Ethnographic accounts of the Upper Piman inhabitants of Southern Arizona record that burials during the historical period were often accompanied by the decedent's personal possessions. These notably included weaponry and toolkits for the manufacture of weaponry in the case of male burials. The term Piman was used by the Spanish to refer to the O'odham people, who are the present-day inhabitants of the region.

In 1949, human remains representing, at minimum, 63 individuals were removed from Sections A and B of the San Agustìn de Tucson Mission site, AZ BB:13:6(ASM), in Tucson, Pima County, AZ. The legally authorized excavations were conducted by the University of Arizona under the direction of Terah L Smiley. The human remains and associated artifacts were collected prior to clay mining activities of the Tucson Pressed Brick Company. At the end of excavations, the archeological collections were brought ASM and assigned accession numbers. No known individuals were identified. The 13 associated funerary objects are 6 lots of glass beads, 2 metal artifacts, 3 metal crucifixes, 1 lot of shell beads, and 1 stone projectile point.

AZ BB:13:6(ASM) is a multicomponent habitation and agricultural site. In the 1690s, Father Eusebio Kino traveled through southern Arizona and reported the presence of a Piman village on the west bank of the Santa Cruz River near Sentinel Peak. He named this village San Cosme de Tucson after Chuk-son, the Piman name for the village. By the early years of the 18th century, a visita was established at San Cosme as an extension of the mission of San Xavier del Bac, located a few miles to the south. Priests from San Xavier would come to the visita occasionally to conduct baptisms and other rites for the village inhabitants. Beginning in the early 1770's construction began on more permanent facilities. The mission complex, renamed San Agustìn, eventually included a chapel, a two-story convent building, an orchard, a granary, and a cemetery for the Native American population. The mission was in use until the middle of the 19th century. Historical records indicate that Sections A and B of the cemetery were used for the interment of baptized Native Americans who were the inhabitants of the O'odham village. The O'odham people today are comprised of the Ak Chin Indian Community of the Maricopa (Ak Chin) Indian Reservation, Arizona; Gila River Indian Community of the Gila River Indian Reservation; Salt River Pima-Maricopa Indian Community of the Salt River Reservation, Arizona; and Tohono O'odham Nation of Arizona.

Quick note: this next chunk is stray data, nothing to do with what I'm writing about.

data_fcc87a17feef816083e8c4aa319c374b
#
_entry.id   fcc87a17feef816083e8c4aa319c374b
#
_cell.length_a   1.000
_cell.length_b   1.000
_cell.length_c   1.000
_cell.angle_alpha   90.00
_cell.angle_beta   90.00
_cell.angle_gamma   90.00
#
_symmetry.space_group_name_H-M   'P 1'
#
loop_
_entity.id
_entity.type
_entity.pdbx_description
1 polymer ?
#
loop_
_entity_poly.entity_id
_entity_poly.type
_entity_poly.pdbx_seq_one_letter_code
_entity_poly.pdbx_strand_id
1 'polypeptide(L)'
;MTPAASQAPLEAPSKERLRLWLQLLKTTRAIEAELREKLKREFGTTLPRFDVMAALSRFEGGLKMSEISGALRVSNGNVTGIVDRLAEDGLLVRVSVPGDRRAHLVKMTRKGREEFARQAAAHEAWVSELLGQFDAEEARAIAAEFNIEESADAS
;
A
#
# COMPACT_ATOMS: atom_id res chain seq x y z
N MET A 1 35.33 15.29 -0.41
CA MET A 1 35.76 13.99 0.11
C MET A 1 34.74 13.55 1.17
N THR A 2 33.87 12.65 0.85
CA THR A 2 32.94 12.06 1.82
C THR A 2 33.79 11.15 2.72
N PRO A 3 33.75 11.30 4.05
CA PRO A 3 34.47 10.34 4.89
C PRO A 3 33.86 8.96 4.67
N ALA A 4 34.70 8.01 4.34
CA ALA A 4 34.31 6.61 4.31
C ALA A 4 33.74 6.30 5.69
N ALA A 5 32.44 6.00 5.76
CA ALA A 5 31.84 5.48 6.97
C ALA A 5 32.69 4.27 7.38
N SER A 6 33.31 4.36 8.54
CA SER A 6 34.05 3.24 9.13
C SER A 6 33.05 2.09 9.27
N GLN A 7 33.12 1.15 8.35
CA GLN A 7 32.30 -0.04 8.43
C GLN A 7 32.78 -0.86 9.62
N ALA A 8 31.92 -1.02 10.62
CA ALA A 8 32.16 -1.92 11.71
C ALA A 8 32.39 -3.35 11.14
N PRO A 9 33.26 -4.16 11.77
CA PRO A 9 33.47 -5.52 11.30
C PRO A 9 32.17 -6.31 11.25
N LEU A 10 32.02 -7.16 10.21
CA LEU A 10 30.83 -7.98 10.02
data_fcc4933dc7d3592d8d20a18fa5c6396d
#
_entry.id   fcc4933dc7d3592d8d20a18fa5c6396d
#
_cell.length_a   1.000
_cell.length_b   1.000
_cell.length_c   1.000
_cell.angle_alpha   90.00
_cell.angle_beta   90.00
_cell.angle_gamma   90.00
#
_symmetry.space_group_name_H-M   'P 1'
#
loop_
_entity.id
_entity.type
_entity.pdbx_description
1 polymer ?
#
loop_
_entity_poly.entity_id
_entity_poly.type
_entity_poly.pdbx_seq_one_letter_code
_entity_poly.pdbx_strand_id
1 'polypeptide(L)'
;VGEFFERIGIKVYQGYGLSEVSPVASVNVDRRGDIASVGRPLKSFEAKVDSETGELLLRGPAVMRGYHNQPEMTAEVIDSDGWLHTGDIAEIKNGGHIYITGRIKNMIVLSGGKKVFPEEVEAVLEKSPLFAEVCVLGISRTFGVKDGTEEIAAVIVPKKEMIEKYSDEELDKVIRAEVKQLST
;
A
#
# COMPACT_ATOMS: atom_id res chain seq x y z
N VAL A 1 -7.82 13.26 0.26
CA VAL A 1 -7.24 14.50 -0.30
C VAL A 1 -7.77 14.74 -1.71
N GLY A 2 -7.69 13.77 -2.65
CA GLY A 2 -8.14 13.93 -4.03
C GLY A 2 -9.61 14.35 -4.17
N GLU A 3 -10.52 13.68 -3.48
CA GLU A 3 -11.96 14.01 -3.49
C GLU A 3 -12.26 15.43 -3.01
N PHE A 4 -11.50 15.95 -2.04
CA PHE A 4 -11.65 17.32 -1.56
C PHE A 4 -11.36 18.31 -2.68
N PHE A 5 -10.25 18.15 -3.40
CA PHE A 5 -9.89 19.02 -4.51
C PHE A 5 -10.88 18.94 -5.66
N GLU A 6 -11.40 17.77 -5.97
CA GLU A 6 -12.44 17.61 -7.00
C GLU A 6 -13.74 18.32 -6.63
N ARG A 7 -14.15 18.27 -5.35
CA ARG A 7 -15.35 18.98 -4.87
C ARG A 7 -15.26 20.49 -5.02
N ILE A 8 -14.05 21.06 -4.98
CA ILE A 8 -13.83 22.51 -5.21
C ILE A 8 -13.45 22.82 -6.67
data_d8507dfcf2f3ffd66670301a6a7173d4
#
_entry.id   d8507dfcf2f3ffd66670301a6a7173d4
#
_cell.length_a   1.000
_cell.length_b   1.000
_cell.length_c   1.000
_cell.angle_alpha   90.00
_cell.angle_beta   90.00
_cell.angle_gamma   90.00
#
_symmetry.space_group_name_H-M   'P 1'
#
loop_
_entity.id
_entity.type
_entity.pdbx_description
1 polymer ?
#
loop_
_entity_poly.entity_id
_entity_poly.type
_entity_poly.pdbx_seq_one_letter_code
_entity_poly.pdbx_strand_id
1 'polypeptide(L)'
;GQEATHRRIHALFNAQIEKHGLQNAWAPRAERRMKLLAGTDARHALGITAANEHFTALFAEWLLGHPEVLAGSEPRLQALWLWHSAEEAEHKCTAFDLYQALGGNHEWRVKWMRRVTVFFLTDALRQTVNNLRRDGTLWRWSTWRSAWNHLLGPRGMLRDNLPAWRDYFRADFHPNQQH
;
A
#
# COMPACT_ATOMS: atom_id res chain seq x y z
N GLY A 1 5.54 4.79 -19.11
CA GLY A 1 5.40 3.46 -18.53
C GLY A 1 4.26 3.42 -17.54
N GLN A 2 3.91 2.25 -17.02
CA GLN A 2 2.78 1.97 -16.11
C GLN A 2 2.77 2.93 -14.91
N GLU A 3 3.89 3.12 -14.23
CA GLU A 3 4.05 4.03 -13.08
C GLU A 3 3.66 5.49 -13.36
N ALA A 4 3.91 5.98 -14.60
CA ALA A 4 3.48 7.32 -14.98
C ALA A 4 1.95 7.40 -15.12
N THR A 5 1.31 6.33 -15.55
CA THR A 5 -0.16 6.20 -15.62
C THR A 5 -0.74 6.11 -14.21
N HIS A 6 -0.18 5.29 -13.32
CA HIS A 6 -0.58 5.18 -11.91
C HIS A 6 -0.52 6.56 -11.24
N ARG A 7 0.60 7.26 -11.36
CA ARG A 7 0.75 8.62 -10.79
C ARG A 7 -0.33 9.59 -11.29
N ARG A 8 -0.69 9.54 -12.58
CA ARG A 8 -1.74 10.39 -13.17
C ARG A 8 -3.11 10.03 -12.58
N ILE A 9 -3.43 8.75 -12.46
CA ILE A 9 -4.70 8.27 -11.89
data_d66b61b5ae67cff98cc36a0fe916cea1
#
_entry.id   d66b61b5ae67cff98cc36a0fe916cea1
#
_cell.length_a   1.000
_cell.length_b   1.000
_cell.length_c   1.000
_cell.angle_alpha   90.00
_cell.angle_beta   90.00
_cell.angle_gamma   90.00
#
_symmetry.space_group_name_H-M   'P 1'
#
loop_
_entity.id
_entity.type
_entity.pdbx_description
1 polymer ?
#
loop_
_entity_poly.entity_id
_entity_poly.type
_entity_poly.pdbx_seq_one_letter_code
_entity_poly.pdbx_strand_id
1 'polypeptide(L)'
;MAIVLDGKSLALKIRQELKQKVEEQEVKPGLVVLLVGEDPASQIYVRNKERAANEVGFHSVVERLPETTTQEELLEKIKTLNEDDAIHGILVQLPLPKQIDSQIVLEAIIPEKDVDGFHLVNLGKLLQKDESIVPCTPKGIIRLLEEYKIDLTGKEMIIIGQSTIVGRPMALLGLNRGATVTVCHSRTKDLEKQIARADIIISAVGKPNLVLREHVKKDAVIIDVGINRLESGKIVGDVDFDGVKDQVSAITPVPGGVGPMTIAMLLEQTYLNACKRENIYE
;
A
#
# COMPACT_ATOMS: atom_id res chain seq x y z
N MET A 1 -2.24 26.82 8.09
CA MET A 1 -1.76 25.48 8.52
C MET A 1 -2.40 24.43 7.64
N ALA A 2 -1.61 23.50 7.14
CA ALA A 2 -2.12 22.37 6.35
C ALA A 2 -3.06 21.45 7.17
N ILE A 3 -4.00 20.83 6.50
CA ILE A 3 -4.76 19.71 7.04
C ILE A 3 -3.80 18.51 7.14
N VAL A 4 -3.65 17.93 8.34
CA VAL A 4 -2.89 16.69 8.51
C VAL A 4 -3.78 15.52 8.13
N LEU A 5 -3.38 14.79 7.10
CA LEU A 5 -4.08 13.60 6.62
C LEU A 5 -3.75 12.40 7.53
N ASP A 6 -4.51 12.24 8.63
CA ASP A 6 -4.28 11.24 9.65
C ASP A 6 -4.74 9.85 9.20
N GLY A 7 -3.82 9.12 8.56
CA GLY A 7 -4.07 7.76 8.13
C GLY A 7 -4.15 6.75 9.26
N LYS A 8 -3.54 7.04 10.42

Determinations Made by the Arizona State Museum

Officials of the ASM have determined that:

  • Pursuant to 25 U.S.C. 3001(9), the human remains described in this notice represent the physical remains of 65 individuals of Native American ancestry.
  • Pursuant to 25 U.S.C. 3001(3)(A), the 69 objects described in this notice are reasonably believed to have been placed with or near individual human remains at the time of death or later as part of the death rite or ceremony.
  • Pursuant to 25 U.S.C. 3001(2), there is a relationship of shared group identity that can be reasonably traced between the Native American human remains and associated funerary objects and Ak Chin Indian Community of the Maricopa (Ak Chin) Indian Reservation, Arizona; Gila River Indian Community of the Gila River Indian Reservation; Salt River Pima-Maricopa Indian Community of the Salt River Reservation, Arizona; and Tohono O'odham Nation of Arizona.

Additional Requestors and Disposition

Lineal descendants or representatives of any Indian tribe or Native Hawaiian organization not identified in this notice that wish to request transfer of control of these human remains and associated funerary objects should submit a written request with information in support of the request to John McClelland, NAGPRA Coordinator, P.O. Box 210026, Arizona State Museum, University of Arizona, Tucson, AZ 85721, telephone (520) 626-2950, by October 10, 2014. After that date, if no additional requestors have come forward, transfer of control of the human remains and associated funerary objects to Ak Chin Indian Community of the Maricopa (Ak Chin) Indian Reservation, Arizona; Gila River Indian Community of the Gila River Indian Reservation; Salt River Pima-Maricopa Indian Community of the Salt River Reservation, Arizona; and Tohono O'odham Nation of Arizona may proceed.

The ASM is responsible for notifying the Ak Chin Indian Community of the Maricopa (Ak Chin) Indian Reservation, Arizona; Gila River Indian Community of the Gila River Indian Reservation; Salt River Pima-Maricopa Indian Community of the Salt River Reservation, Arizona; and Tohono O'odham Nation of Arizona that this notice has been published.

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Dated: August 1, 2014.

Melanie O'Brien,

Acting Manager, National NAGPRA Program.

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[FR Doc. 2014-21469 Filed 9-9-14; 8:45 am]